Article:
Last season the Bucks offense was no juggernaut — they finished 23rd in the league in offensive efficiency — but especially after the addition of John Salmons midseason they scored enough points so that, paired with one of the best defenses in the league, they were a threat.
This season, the Bucks defense is even better than last year. But the offense…
Ugh. Milwaukee is 29th in efficiency and it is primarily because they are shooting the ball terribly — they are dead last in the league whether you go with the 41 percent field goal percentage or the 44.5 percent eFG% (accounting for the additional boost of three pointers). Salmons has been off and coach Scott Skiles has been looking for answers.
He may have found one recently and Skiles made it official today (via the Journal Sentinel’s Charles Gardner on twitter) that he will keep his smaller lineup going by starting Chris Douglas-Roberts and Ersan Ilyasova. That lineup includes Brandon Jennings, Salmons (who may be snapping out of his slump) and Andrew Bogut. (Salmons and Bogut are game time decisions tonight due to injuries.)
That lineup has shown promise in the last couple games and variations of it have worked well in limited minutes, Zach Lowe of Sports Illustrated’s Point Forward noticed and researched. Douglas-Roberts has really boosted the Bucks so long as he is not put next to Corey Maggette, at which time the defensive problems far outweigh any boost in offense.
It something to watch, because the Bucks don’t have to be good on offense, they just have to not be bad. And they may be figuring out how to do that.
NEW YORK (AP) — A lawyer representing a professional basketball player arrested outside a New York City nightclub has told a jury his client was targeted because he’s black.
Attorney Alex Spiro said Tuesday in Manhattan Criminal Court that a white police officer saw a black man in a hoodie when he confronted the Atlanta Hawks’ Thabo Sefolosha on April 8.
Sefolosha was arrested while leaving a Manhattan nightclub following a stabbing. He subsequently suffered a season-ending leg fracture after a confrontation with police.
A prosecutor said in opening statements that Sefolosha called an officer who repeatedly told him and others to leave a “midget.”
Sefolosha pleaded not guilty to misdemeanor obstructing government administration, disorderly conduct and resisting arrest charges. The Swiss citizen declined a plea deal from prosecutors.
DeMar DeRozan has a $10,050,000 player option for 2016-17. Given the rapidly escalating salary cap, it’s a practical certainty DeRozan will opt out and get a major raise.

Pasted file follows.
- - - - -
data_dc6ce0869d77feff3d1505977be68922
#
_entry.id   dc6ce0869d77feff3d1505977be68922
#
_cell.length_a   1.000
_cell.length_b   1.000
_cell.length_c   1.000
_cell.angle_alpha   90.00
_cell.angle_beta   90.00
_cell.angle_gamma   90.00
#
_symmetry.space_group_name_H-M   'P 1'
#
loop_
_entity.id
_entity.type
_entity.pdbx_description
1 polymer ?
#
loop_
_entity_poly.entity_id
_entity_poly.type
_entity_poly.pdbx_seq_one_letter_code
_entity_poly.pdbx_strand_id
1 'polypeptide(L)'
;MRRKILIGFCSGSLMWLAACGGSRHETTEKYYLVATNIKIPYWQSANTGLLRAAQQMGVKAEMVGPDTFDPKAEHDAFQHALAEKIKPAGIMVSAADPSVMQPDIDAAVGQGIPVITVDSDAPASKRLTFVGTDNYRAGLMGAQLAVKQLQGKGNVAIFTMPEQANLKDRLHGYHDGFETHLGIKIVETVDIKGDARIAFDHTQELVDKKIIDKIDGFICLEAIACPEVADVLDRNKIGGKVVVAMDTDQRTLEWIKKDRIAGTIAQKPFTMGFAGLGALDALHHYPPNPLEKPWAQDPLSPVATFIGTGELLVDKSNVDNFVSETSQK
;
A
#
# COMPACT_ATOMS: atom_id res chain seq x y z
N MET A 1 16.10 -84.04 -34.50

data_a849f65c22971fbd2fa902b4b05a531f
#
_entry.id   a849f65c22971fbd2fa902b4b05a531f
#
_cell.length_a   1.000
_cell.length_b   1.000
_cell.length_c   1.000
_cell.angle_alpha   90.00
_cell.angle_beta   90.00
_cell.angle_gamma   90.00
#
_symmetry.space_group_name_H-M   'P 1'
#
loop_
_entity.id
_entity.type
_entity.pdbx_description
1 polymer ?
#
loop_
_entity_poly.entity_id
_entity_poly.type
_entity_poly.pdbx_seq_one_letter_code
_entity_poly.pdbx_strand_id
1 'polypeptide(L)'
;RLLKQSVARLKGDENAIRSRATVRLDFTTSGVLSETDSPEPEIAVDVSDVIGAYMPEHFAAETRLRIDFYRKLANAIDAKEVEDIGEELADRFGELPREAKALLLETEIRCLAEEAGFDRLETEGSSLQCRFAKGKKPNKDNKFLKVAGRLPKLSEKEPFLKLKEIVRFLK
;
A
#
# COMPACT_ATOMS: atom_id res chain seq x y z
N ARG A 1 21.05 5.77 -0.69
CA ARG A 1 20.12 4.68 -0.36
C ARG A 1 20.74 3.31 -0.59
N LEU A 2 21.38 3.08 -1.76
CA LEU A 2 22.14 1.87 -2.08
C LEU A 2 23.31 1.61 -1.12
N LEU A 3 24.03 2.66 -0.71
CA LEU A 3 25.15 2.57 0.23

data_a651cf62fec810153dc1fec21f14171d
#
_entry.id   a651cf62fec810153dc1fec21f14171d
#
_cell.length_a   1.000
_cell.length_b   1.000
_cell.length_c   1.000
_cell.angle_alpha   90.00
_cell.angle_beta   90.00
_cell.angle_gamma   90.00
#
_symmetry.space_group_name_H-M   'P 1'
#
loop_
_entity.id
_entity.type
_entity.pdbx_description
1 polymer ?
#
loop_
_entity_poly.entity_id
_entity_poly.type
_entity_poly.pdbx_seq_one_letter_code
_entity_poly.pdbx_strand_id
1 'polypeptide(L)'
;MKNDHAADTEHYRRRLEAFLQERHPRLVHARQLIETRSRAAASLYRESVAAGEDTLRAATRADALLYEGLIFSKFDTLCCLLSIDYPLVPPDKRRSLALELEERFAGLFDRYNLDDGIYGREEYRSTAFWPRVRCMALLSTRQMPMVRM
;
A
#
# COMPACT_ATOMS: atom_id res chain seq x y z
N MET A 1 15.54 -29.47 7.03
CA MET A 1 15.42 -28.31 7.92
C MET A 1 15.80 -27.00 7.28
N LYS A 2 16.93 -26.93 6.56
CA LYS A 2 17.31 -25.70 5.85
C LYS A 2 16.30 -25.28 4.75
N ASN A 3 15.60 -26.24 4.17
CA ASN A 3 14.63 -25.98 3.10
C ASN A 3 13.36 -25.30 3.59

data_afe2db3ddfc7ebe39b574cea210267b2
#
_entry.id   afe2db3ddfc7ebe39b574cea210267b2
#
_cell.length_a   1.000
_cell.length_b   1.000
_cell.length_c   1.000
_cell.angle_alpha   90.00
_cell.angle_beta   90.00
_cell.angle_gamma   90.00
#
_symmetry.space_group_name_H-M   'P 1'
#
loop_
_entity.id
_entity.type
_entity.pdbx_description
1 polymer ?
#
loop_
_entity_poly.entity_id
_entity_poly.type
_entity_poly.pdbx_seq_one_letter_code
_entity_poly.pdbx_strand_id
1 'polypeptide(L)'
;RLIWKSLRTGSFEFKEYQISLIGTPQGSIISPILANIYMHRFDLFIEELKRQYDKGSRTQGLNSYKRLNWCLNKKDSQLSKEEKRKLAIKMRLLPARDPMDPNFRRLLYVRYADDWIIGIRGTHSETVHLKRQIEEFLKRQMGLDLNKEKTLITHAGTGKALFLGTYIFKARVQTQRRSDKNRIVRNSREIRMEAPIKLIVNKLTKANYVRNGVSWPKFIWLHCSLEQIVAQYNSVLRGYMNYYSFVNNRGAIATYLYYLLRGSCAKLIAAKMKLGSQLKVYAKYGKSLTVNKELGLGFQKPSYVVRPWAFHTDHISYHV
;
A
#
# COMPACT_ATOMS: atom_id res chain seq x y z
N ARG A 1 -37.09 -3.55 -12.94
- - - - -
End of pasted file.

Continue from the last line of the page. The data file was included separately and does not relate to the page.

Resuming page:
But he says he doesn’t want to talk about it.
DeRozan, via Eric Koreen of the National Post:
“I hate that, honestly,” DeRozan said in a one-on-one interview. “I never speak about it. With me, I’ve always been that one player: I’ve been loyal. I’ve been every single thing you can think of here. I think people don’t understand how much pride I take in playing (in Toronto). A lot of times when I do get asked that, it kind of frustrates me.
“Everyday I wake up, I take pride in being the longest Raptor here. People bring up third or whatever in franchise scoring — there is so much stuff like that.”
This sounds awfully similar to LaMarcus Aldridge, who stated his desire last year to become the great Trail Blazer ever and then signed with the Spurs this summer.
Things change, and the impracticality of an extension ensures DeRozan will hit free agency. I believe he’s devoted to the Raptors right now, but his loyalty might change in the next nine months – especially once he sees contract offers from other suitors.
Toronto’s interest in DeRozan might fluctuate, too. He’s a nice player, but the Raptors haven’t won a playoff series with him despite winning the division the last two years. Depending how this season goes, Masai Ujiri might want to rework the roster significantly next summer, and letting DeRozan walk could create major cap space.
I believe DeRozan wants to return to the Raptors, and I believe they want to keep him. But so much can change between now and when both sides must make that call.